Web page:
ONLINE EXCLUSIVE: Aggie creates service opportunities for businesses and volunteers
The Cache Valley Volunteer Center launched a the Community Donation Clearinghouse at the end of February in an attempt to increase effectiveness between local service organizations.
The clearinghouse is Shayla Thompson’s capstone project. As a USU Service-Learning Scholar, she contributes at least 400 hours of community service, including her final project to leave a legacy for the community.
Thompson said the idea to work on the project came after working with various service organizations and seeing a need for greater efficiency between service groups and businesses. As a mentor for at-risk youth in local high schools, she helped organize fundraisers and activities.
“They had a hard time getting materials or finding places to help them with whatever projects they had going for them,” she said. “When I was in the program we did a fundraiser, but they didn’t know where to go or how to get the donations, so we’re hoping that it will help them save the time.”
The project is a way for service groups and local businesses to keep in contact.
“It’s a middleman between local businesses who continually get calls for donations and community organizations who make those calls,” Thompson said. “A lot of times materials get wasted because at the moment, the business has excess but doesn’t have someone to give it to.
“One of my main goals is to conserve materials. The Cache Valley Volunteer Center will take all of the donations that are given and house them, so that way we can conserve materials and also save time for those that are making requests. That way, service organizations can take advantage of services that are available.”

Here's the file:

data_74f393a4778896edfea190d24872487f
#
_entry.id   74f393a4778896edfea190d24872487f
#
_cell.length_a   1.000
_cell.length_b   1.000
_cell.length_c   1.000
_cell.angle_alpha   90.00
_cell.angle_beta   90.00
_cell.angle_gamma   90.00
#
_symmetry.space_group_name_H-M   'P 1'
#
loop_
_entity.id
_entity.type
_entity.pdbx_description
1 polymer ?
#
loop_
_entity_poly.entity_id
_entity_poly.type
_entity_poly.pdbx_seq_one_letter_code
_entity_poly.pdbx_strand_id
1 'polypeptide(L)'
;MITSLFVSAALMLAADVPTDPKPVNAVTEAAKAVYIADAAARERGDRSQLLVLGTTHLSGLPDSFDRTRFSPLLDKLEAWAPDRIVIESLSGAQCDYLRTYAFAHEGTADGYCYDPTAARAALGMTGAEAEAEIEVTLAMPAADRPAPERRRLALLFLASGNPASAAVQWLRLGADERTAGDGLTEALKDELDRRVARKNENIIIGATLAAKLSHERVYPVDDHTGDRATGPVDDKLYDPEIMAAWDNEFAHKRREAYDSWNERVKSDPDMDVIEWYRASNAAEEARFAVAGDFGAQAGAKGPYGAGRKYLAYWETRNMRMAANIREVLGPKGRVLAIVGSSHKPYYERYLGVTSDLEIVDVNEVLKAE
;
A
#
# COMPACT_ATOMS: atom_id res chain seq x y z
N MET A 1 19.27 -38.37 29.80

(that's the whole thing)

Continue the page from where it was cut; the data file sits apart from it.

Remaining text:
Sharilee Griffiths, director of the Cache Valley Volunteer Center, hopes the clearinghouse will make it easier for service organizations to receive assistance from local businesses and the community.
“I hope they will all know where they can take that so that the when an organization needs something, they know where to come and get it,” Griffiths said. “If they have a volunteer appreciation event or a big activity where they need donations, rather than having to go out to 20 different businesses to ask for donations, they can know that they can just go to the Community Donation Clearinghouse and receive the help they need.”
To prepare the project, Thompson sent surveys to local businesses to gauge how many wanted to contribute. The project has almost 700 business owners who have offered help.
Griffiths has wanted this project done for a while and said Thompson made it possible.
“I’m kind of a one-man show at this point in running the volunteer, so I haven’t had time to actually pull it together,” Griffiths said. “I’ve worked with a couple of different people in getting it started, and Shayla has taken the little pieces of what they have done and has really worked to put them together.”
Businesses can donate materials they would otherwise throw away, like boxes. But opportunities to donate aren’t limited to materials.
“We called some and talked to them about being able to donate things like informational classes,” she said. “Maybe you have a Boy Scout group that wants to go to Autozone and have a free class.”
Thompson said donating to the project can benefit the businesses as well.
“They can get tax write-offs and word-of-mouth advertising and all the great benefits of helping the community,” Thompson said.
Those interested in contributing or finding more information can visit cachevolunteercenter.org/community-donation-clearinghouse/.
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